- Some 20,000 UCSB students are offered the meningitis B vaccine
- More than 5,000 Princeton students received it in a separate outbreak there
- Meningitis B is rare but can be deadly, the CDC said
In this case, the Food and Drug Administration had to grant special permission for its use at UCSB. The FDA granted special permission to use the vaccine at Princeton last December to fight an unrelated outbreak there.
Meningitis B outbreaks are rare but deadly, according to the Centers for Disease Control and Prevention. In 2012, there were 480 cases of bacterial meningitis; some 160 of those were group B, the agency said.
One case at UCSB was so advanced, doctors had to remove a student's lower legs in November. Aaron Loy had been a promising lacrosse and soccer player. After his operation his parents asked the FDA to pick up the pace on Bexsero's approval.
"We hope that Aaron's horrific illness brings increased awareness and rapid approval by the FDA of the vaccine" for the type B strain, Mike Loy said.
There are vaccines approved in the United States for other types of meningitis, but group B is the strain that does "pack the most powerful punch," the CDC said.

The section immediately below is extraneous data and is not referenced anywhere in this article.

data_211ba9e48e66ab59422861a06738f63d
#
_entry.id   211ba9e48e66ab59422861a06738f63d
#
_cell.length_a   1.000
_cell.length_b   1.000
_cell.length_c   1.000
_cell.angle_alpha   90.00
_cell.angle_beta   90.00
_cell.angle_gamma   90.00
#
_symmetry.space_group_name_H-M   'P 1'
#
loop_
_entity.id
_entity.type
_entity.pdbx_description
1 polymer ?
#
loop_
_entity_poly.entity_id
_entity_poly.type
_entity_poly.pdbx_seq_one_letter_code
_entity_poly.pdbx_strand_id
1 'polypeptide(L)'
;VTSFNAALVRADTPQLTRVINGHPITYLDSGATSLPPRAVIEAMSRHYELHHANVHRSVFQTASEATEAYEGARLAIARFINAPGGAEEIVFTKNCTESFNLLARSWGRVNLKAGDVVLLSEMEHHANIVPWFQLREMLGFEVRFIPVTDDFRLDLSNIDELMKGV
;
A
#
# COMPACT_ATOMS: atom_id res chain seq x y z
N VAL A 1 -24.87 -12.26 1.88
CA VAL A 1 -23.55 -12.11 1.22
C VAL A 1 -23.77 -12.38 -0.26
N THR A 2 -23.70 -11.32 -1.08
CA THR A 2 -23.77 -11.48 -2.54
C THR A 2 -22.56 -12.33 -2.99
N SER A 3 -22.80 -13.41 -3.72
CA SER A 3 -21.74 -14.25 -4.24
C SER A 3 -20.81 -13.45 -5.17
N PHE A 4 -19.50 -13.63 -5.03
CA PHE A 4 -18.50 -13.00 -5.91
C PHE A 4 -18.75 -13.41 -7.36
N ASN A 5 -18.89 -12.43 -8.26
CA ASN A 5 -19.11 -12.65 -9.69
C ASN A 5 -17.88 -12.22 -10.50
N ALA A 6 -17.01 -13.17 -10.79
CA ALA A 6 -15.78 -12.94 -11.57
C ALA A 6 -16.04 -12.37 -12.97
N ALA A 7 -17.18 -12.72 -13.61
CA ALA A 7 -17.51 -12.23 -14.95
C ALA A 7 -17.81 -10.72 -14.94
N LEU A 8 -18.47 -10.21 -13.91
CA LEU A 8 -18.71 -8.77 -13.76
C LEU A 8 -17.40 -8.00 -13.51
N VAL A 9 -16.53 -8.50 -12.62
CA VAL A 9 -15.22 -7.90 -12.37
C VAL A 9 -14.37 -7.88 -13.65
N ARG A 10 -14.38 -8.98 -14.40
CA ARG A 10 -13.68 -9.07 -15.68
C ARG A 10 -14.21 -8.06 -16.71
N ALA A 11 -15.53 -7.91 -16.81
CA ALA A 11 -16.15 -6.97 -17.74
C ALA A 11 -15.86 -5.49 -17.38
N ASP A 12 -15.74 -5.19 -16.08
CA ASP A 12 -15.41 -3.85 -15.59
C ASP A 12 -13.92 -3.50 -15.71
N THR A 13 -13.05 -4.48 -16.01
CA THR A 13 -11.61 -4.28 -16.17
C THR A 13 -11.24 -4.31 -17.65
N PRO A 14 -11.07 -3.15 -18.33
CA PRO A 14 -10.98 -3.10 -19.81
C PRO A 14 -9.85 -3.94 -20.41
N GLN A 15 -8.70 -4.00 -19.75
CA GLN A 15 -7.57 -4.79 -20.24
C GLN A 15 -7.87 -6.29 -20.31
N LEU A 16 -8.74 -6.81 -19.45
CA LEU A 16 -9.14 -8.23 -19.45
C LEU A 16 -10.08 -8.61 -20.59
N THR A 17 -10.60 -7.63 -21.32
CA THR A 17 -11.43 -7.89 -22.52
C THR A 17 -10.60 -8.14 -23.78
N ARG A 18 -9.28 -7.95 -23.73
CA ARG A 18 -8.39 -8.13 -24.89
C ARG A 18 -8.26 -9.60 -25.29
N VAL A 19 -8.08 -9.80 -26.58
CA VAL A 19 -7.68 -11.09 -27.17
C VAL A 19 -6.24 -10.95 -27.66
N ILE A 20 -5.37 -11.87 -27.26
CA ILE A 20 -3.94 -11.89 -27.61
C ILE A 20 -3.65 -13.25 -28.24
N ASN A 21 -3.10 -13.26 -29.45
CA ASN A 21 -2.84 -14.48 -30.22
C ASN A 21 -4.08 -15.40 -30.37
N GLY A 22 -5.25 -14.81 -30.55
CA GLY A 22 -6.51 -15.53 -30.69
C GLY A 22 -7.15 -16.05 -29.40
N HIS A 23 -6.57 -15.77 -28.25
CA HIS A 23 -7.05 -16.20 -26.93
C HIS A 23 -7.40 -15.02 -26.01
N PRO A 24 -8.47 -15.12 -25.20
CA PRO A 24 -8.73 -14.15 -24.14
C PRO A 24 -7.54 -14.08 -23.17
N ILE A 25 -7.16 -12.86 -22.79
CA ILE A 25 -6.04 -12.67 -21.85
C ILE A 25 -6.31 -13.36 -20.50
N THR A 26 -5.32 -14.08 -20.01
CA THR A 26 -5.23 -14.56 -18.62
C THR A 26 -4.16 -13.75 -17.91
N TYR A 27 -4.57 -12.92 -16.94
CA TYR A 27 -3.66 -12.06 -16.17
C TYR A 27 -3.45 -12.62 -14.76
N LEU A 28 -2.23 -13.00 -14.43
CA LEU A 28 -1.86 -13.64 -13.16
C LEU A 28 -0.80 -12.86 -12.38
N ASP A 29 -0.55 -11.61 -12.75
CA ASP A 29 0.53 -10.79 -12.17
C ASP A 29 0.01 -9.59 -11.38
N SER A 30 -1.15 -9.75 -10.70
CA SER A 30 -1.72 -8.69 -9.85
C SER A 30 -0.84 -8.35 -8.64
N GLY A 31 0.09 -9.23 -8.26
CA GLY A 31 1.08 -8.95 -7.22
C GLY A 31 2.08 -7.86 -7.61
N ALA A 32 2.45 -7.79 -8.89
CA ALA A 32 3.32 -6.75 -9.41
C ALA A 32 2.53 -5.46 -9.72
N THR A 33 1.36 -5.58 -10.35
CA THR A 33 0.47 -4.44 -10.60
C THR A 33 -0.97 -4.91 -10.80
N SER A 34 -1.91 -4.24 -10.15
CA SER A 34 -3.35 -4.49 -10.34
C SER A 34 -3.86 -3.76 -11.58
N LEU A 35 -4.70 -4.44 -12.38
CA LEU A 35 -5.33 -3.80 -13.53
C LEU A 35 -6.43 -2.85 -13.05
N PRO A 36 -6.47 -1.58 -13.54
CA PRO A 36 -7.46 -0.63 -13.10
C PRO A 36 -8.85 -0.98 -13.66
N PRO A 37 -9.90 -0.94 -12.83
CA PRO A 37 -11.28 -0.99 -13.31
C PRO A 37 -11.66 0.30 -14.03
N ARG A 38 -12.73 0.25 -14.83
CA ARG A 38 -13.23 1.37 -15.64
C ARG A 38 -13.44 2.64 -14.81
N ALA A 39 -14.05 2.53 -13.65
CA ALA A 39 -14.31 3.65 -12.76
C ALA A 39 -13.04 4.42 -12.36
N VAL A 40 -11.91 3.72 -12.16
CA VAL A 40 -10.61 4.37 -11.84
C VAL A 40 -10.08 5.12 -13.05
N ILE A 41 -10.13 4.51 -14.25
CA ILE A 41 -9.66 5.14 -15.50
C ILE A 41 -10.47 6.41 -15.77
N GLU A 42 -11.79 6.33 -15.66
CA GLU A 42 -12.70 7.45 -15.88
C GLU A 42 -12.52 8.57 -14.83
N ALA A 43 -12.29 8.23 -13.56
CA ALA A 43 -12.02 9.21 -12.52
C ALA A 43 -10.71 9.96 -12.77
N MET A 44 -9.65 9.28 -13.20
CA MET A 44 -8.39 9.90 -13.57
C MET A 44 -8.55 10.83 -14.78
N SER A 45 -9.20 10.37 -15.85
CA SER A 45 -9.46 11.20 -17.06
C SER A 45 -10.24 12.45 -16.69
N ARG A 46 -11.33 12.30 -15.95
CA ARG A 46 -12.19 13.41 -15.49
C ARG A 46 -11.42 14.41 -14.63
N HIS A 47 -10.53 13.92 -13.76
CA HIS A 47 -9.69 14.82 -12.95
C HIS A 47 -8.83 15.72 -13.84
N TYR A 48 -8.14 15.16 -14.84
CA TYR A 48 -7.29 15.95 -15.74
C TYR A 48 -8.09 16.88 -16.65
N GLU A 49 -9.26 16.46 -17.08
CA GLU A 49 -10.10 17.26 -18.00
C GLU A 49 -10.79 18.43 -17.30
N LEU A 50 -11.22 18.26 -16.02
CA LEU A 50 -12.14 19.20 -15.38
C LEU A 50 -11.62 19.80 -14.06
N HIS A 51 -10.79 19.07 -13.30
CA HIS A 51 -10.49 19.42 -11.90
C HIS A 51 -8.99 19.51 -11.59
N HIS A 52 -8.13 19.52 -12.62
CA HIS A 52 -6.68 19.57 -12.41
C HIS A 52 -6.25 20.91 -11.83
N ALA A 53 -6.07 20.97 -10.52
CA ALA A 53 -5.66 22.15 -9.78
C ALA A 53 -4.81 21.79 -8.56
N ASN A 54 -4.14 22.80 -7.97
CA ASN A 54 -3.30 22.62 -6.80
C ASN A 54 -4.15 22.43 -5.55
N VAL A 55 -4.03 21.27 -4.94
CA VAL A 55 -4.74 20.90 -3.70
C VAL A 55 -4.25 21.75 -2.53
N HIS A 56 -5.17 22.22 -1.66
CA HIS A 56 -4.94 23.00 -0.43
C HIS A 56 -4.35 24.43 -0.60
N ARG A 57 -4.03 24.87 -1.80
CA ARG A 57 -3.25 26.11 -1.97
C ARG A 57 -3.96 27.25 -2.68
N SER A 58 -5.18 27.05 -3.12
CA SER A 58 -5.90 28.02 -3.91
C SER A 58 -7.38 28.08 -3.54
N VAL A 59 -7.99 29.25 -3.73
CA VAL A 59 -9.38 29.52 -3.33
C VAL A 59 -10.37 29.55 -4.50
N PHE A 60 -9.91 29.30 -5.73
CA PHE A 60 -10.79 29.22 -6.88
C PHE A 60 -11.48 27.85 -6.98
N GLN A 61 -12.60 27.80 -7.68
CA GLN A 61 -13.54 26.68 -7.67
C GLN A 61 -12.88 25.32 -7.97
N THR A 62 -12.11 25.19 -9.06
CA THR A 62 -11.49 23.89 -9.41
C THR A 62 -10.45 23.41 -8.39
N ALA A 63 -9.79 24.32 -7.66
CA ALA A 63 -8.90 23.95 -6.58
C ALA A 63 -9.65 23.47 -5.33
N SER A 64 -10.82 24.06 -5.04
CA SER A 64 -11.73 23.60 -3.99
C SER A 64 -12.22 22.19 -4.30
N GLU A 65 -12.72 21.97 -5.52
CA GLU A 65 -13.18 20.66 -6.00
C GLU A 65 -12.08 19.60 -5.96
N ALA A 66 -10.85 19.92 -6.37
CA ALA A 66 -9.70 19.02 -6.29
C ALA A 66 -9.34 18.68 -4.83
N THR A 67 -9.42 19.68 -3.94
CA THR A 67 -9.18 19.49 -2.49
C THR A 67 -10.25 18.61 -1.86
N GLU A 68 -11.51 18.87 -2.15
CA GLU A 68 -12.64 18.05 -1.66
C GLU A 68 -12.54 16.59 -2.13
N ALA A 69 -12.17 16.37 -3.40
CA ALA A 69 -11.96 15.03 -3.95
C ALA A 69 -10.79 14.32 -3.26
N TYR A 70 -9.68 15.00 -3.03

College students are especially vulnerable. Students who drink a lot of alcohol can be particularly susceptible to catching it. Dorms are the perfect breeding grounds for an outbreak.
Meningitis B spreads through coughing, sneezing, and kissing. It can also spread when people forget to wash their hands or clothes, or among people who drink out of the same cup.
Meningitis B is tricky since students who catch it may first think they have the flu. It starts with flu-like symptoms: fever, headache, stiff necks, vomiting and delirium. If the bacteria spread to the protective tissue around the spinal cord and brain, known as the meninges, patients can suffer hearing loss, permanent neurological damage and even death.
The CDC sent a team of scientists to UCSB to study the outbreak in December. Fortunately, scientists said, a meningitis B outbreak moves slowly than others.
"It smolders," said Dr. Tom Clark, the chief of the CDC's meningitis branch. "You have a bit more time to get everything in place."
Novartis says it is seeking U.S. license for the vaccine's use in all adolescents and young adults which they say would "enable immediate response to future outbreaks," according to its press release.
"These recent outbreaks remind us how unpredictable the disease can be," said Andrin Oswald, division head for Novartis Vaccines. His company has submitted successful test results from 8,000 vaccinations of adults, children, adolescents and infants.
That test data was used for vaccine approval in other countries. "We will continue to work with the FDA to pursue a potential license for Bexsero in the U.S. to help fulfill this public health need," Oswald said.